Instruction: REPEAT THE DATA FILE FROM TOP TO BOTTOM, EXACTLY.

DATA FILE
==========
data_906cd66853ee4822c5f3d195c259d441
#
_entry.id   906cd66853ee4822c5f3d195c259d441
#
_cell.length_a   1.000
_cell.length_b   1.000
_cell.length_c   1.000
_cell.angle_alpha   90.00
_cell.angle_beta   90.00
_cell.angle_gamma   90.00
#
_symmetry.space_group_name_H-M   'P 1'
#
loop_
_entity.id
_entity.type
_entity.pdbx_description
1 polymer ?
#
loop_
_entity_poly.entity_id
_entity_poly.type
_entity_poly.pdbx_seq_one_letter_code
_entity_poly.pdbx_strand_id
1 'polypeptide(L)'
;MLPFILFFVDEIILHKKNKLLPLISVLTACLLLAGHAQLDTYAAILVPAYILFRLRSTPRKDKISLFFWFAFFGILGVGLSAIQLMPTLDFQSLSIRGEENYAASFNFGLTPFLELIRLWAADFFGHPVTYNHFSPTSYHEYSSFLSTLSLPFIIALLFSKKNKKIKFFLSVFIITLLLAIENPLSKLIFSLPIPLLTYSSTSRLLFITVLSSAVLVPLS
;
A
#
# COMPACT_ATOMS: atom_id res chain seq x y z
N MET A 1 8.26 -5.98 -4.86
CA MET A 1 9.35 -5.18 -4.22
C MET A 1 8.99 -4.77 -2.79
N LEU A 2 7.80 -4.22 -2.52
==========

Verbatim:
data_906cd66853ee4822c5f3d195c259d441
#
_entry.id   906cd66853ee4822c5f3d195c259d441
#
_cell.length_a   1.000
_cell.length_b   1.000
_cell.length_c   1.000
_cell.angle_alpha   90.00
_cell.angle_beta   90.00
_cell.angle_gamma   90.00
#
_symmetry.space_group_name_H-M   'P 1'
#
loop_
_entity.id
_entity.type
_entity.pdbx_description
1 polymer ?
#
loop_
_entity_poly.entity_id
_entity_poly.type
_entity_poly.pdbx_seq_one_letter_code
_entity_poly.pdbx_strand_id
1 'polypeptide(L)'
;MLPFILFFVDEIILHKKNKLLPLISVLTACLLLAGHAQLDTYAAILVPAYILFRLRSTPRKDKISLFFWFAFFGILGVGLSAIQLMPTLDFQSLSIRGEENYAASFNFGLTPFLELIRLWAADFFGHPVTYNHFSPTSYHEYSSFLSTLSLPFIIALLFSKKNKKIKFFLSVFIITLLLAIENPLSKLIFSLPIPLLTYSSTSRLLFITVLSSAVLVPLS
;
A
#
# COMPACT_ATOMS: atom_id res chain seq x y z
N MET A 1 8.26 -5.98 -4.86
CA MET A 1 9.35 -5.18 -4.22
C MET A 1 8.99 -4.77 -2.79
N LEU A 2 7.80 -4.22 -2.52